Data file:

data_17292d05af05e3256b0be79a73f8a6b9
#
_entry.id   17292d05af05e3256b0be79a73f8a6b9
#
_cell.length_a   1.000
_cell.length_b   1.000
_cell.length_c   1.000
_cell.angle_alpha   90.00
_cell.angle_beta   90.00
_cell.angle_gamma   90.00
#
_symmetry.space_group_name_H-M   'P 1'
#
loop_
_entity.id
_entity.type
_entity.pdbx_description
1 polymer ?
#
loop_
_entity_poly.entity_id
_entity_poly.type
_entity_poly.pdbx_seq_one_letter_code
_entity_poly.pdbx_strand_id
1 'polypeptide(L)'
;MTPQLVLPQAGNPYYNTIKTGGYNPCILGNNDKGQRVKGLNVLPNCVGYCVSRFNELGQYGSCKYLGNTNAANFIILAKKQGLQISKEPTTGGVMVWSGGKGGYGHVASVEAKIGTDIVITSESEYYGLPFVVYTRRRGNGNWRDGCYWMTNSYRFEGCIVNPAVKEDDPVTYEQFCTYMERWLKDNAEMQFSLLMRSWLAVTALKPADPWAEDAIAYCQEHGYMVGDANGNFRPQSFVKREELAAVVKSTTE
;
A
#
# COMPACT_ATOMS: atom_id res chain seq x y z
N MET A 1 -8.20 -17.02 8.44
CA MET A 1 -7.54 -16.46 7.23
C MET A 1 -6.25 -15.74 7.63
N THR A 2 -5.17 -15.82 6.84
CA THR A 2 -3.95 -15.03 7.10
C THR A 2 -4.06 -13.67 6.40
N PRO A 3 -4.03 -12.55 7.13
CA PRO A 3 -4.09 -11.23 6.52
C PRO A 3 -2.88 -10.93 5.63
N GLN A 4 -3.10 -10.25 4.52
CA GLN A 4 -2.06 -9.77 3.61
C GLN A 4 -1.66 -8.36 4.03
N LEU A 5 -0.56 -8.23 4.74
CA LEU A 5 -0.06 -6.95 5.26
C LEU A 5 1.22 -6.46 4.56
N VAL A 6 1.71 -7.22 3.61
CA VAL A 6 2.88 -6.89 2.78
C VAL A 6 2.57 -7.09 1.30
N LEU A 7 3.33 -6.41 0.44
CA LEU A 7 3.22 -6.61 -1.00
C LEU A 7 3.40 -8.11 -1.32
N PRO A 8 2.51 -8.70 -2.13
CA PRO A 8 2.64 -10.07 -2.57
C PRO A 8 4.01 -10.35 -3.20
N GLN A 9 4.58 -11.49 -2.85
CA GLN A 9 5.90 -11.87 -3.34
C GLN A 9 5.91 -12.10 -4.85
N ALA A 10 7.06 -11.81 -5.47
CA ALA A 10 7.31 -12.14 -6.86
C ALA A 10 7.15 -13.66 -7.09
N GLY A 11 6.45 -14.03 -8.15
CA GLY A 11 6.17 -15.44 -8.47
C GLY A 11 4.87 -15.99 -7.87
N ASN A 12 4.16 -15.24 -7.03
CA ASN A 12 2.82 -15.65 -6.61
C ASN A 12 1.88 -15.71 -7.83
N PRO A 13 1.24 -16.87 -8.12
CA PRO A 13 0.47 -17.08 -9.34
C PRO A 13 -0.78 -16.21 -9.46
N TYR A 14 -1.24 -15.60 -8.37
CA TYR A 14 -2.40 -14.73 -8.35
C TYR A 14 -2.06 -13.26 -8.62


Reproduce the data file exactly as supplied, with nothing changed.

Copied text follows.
data_17292d05af05e3256b0be79a73f8a6b9
#
_entry.id   17292d05af05e3256b0be79a73f8a6b9
#
_cell.length_a   1.000
_cell.length_b   1.000
_cell.length_c   1.000
_cell.angle_alpha   90.00
_cell.angle_beta   90.00
_cell.angle_gamma   90.00
#
_symmetry.space_group_name_H-M   'P 1'
#
loop_
_entity.id
_entity.type
_entity.pdbx_description
1 polymer ?
#
loop_
_entity_poly.entity_id
_entity_poly.type
_entity_poly.pdbx_seq_one_letter_code
_entity_poly.pdbx_strand_id
1 'polypeptide(L)'
;MTPQLVLPQAGNPYYNTIKTGGYNPCILGNNDKGQRVKGLNVLPNCVGYCVSRFNELGQYGSCKYLGNTNAANFIILAKKQGLQISKEPTTGGVMVWSGGKGGYGHVASVEAKIGTDIVITSESEYYGLPFVVYTRRRGNGNWRDGCYWMTNSYRFEGCIVNPAVKEDDPVTYEQFCTYMERWLKDNAEMQFSLLMRSWLAVTALKPADPWAEDAIAYCQEHGYMVGDANGNFRPQSFVKREELAAVVKSTTE
;
A
#
# COMPACT_ATOMS: atom_id res chain seq x y z
N MET A 1 -8.20 -17.02 8.44
CA MET A 1 -7.54 -16.46 7.23
C MET A 1 -6.25 -15.74 7.63
N THR A 2 -5.17 -15.82 6.84
CA THR A 2 -3.95 -15.03 7.10
C THR A 2 -4.06 -13.67 6.40
N PRO A 3 -4.03 -12.55 7.13
CA PRO A 3 -4.09 -11.23 6.52
C PRO A 3 -2.88 -10.93 5.63
N GLN A 4 -3.10 -10.25 4.52
CA GLN A 4 -2.06 -9.77 3.61
C GLN A 4 -1.66 -8.36 4.03
N LEU A 5 -0.56 -8.23 4.74
CA LEU A 5 -0.06 -6.95 5.26
C LEU A 5 1.22 -6.46 4.56
N VAL A 6 1.71 -7.22 3.61
CA VAL A 6 2.88 -6.89 2.78
C VAL A 6 2.57 -7.09 1.30
N LEU A 7 3.33 -6.41 0.44
CA LEU A 7 3.22 -6.61 -1.00
C LEU A 7 3.40 -8.11 -1.32
N PRO A 8 2.51 -8.70 -2.13
CA PRO A 8 2.64 -10.07 -2.57
C PRO A 8 4.01 -10.35 -3.20
N GLN A 9 4.58 -11.49 -2.85
CA GLN A 9 5.90 -11.87 -3.34
C GLN A 9 5.91 -12.10 -4.85
N ALA A 10 7.06 -11.81 -5.47
CA ALA A 10 7.31 -12.14 -6.86
C ALA A 10 7.15 -13.66 -7.09
N GLY A 11 6.45 -14.03 -8.15
CA GLY A 11 6.17 -15.44 -8.47
C GLY A 11 4.87 -15.99 -7.87
N ASN A 12 4.16 -15.24 -7.03
CA ASN A 12 2.82 -15.65 -6.61
C ASN A 12 1.88 -15.71 -7.83
N PRO A 13 1.24 -16.87 -8.12
CA PRO A 13 0.47 -17.08 -9.34
C PRO A 13 -0.78 -16.21 -9.46
N TYR A 14 -1.24 -15.60 -8.37
CA TYR A 14 -2.40 -14.73 -8.35
C TYR A 14 -2.06 -13.26 -8.62